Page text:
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North Carolina, Gender Issues and Hate Crimes

Several weeks ago I saw an article online that talked about how the mayor of San Francisco was banning travel by city employees to the state of North Carolina because of a “hate crime” law that had been passed.

Later on in the week I began to see musicians cancel concert appearances, a film maker say he would not make any movies in North Carolina … and recently the NBA tell North Carolina that they would not have the all star game there next year unless something was done to repeal the hate crime law.

What is this “hate crime”?

Apparently it’s a law that has been passed in North Carolina that says if you have a penis then you are required to use the men’s restroom, and if you have a vagina you are required to use the women’s restroom.

To the best of my knowledge (which I often admit I do not possess a lot of)—that’s it.  And now because of this law, men who “feel like women” and women who “feel like men” claim they are facing discrimination because they’re being told how they feel is not a justifiable reason for switching restrooms.

I have five problems with this:

#1—To call this a hate crime is an insult to actual victims of hate crimes in the past. People being murdered because of their race or sexual orientation has always turned the stomach of the majority of people in America—however, being told to go to the restroom that matches your biological gender is far from what people experienced in the Civil Rights movement, or even the Holocaust.

#2—Labeling this as a hate crime because someone is being told the way they feel is inaccurate does not carry out logically.

For example, let’s say I wake up tomorrow and I feel like Taylor Swift. I can play guitar, sing her songs and mimic her movements. And let’s say I go to her next concert, show up early and tell them they need to allow me to perform because I feel like I am Taylor Swift.

No one is going to stand with me and say because I feel like Taylor that I am Taylor.

No one is going to label the people who stop me at the gate as “haters and intolerant.”

No one is going to label me as a victim of a hate crime, but merely someone who was offended because someone had the courage to tell me the truth.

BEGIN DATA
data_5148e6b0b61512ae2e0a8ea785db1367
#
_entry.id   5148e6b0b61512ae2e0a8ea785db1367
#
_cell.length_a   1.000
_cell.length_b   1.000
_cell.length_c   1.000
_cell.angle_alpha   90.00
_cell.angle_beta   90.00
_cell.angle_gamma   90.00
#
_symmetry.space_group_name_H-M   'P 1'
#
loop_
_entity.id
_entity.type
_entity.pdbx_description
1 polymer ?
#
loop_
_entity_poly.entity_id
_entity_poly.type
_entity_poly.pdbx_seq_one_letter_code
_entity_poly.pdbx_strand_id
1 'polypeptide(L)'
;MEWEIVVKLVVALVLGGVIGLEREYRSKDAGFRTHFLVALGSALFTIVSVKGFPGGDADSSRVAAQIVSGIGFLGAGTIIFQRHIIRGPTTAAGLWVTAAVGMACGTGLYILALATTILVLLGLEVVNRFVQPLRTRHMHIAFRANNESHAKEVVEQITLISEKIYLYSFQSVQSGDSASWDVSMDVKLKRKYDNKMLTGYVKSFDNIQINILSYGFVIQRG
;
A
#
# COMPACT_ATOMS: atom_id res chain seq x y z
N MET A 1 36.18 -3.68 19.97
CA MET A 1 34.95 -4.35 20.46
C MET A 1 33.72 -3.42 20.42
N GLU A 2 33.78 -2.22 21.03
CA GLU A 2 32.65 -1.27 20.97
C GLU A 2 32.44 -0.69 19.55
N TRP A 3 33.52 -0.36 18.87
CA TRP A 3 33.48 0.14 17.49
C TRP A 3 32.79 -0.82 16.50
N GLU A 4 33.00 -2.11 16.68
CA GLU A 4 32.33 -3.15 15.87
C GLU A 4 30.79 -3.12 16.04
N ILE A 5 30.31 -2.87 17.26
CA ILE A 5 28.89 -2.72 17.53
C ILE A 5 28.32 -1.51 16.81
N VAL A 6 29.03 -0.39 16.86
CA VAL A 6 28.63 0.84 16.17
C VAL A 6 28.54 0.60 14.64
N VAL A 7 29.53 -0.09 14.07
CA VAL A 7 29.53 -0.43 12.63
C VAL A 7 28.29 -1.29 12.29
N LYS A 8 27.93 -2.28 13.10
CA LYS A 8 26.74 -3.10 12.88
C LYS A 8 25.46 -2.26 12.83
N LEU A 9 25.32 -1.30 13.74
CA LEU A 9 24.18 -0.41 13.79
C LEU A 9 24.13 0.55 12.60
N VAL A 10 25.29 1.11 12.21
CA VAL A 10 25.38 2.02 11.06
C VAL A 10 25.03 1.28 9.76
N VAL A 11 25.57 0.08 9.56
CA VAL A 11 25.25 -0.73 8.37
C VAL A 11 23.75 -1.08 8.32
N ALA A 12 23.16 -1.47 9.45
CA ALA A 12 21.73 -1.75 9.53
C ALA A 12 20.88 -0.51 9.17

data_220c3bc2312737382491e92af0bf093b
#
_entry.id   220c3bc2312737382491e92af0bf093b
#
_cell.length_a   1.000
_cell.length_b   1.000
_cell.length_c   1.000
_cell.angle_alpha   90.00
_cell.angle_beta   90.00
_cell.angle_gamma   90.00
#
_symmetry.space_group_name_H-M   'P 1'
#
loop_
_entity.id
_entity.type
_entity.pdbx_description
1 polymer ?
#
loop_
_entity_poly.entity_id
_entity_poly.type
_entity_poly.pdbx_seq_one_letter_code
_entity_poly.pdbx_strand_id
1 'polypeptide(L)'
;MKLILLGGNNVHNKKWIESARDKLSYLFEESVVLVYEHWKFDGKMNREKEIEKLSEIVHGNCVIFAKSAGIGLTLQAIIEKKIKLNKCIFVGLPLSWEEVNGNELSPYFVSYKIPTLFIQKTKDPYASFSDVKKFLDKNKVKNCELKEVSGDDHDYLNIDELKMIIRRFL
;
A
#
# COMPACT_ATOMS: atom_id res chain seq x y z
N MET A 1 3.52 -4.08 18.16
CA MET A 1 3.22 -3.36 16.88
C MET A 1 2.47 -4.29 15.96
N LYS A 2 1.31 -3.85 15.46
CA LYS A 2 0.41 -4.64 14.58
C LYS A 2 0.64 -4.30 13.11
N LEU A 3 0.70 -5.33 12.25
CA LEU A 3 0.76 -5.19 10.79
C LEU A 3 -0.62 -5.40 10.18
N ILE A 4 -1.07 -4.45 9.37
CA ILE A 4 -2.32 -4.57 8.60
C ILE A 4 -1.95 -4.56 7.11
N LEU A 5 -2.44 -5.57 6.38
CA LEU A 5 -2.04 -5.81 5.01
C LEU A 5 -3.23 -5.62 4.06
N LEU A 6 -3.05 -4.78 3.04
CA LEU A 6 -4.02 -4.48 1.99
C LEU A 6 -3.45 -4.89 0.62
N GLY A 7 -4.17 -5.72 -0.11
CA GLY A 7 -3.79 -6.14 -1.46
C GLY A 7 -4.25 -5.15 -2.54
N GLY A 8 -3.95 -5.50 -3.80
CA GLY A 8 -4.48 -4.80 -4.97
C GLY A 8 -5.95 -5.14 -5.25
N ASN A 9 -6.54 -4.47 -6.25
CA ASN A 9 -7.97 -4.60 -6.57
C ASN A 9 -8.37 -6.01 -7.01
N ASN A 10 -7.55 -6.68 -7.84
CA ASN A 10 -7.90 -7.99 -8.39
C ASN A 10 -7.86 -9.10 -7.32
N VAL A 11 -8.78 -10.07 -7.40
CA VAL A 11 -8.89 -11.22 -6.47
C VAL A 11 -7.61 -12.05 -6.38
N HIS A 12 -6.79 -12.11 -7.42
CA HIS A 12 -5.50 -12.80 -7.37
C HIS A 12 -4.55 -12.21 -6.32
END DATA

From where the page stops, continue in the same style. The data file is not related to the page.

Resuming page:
#3—Allowing people to choose which restroom they want to use puts the safety of women and children at risk. At this point, I do not care about popular opinion—I can honestly say that if I am standing outside a restroom and my wife and little girl are inside and a man approaches the door and attempts to go in—let’s just say it ain’t happening.

Why? Because I hate a certain group of people? No way!

Because I want people to feel discriminated against and shamed? Nope!

It simply comes down to the safety of my wife and daughter. And, it would be insanity to think that there are men out there who would not abuse this.

I am in complete favor of separate restrooms, individual places where guy or girl can go in alone and do their business. However, I must take a strong stand here and say there is absolutely no reason for a man to go into a woman’s bathroom.

And I really do believe that restrooms are the first step, next it will be middle school and high school locker rooms!

#4—If you do not disagree with the NC law … then you are automatically labeled a “hater.” Anyone who has had the courage to speak out in favor of this law has been attacked, marginalized and experienced overwhelming public shame. Because of this I believe many people who should be contributing to the conversation have decided to stay hidden in the shadows rather than expose themselves to the slander of those who are against the law.

My question is this: I do not hate anyone, but I agree with the premise of the law—so, what is the position I am allowed to have? Can I not disagree without being a “hater”—or could it be that those in opposition to the law are using the “hater” tag to scare people into silence?

#5—I am a Christian who believes God’s Word, and Scripture says in Genesis 1:27,

“So God created mankind in his own image, in the image of God he created them; male and female he created them.”

The Bible is clear that God made man and God made woman. Even the way He created them was different.

It’s not just the Scriptures that compel me to believe the law has merit—but science as well. One would have to commit intellectual dishonesty to claim that there is not a glaring scientific difference between a male and a female, the female having two X chromosomes while the male has an X & Y. DNA screams there are differences that I am afraid feelings cannot do away with.

So—what is the correct response for a Christian to take?

#1—Do not be silent—but do not be hateful.

One of the main reasons evangelicals are labeled as “hateful” is because we have been for so many years. It is your right as an American to have an opinion (even if it is not the politically correct one).


Pray for those who have been impacted by this—that they will cease to scream “condemnation” for those who disagree and be willing to at least have a conversation about possible solutions (like single bathroom units).

#3—Understand that no matter how out of control things seem to be—God is still in control and really will, according to Ecclesiastes 3:11, make everything beautiful in His time.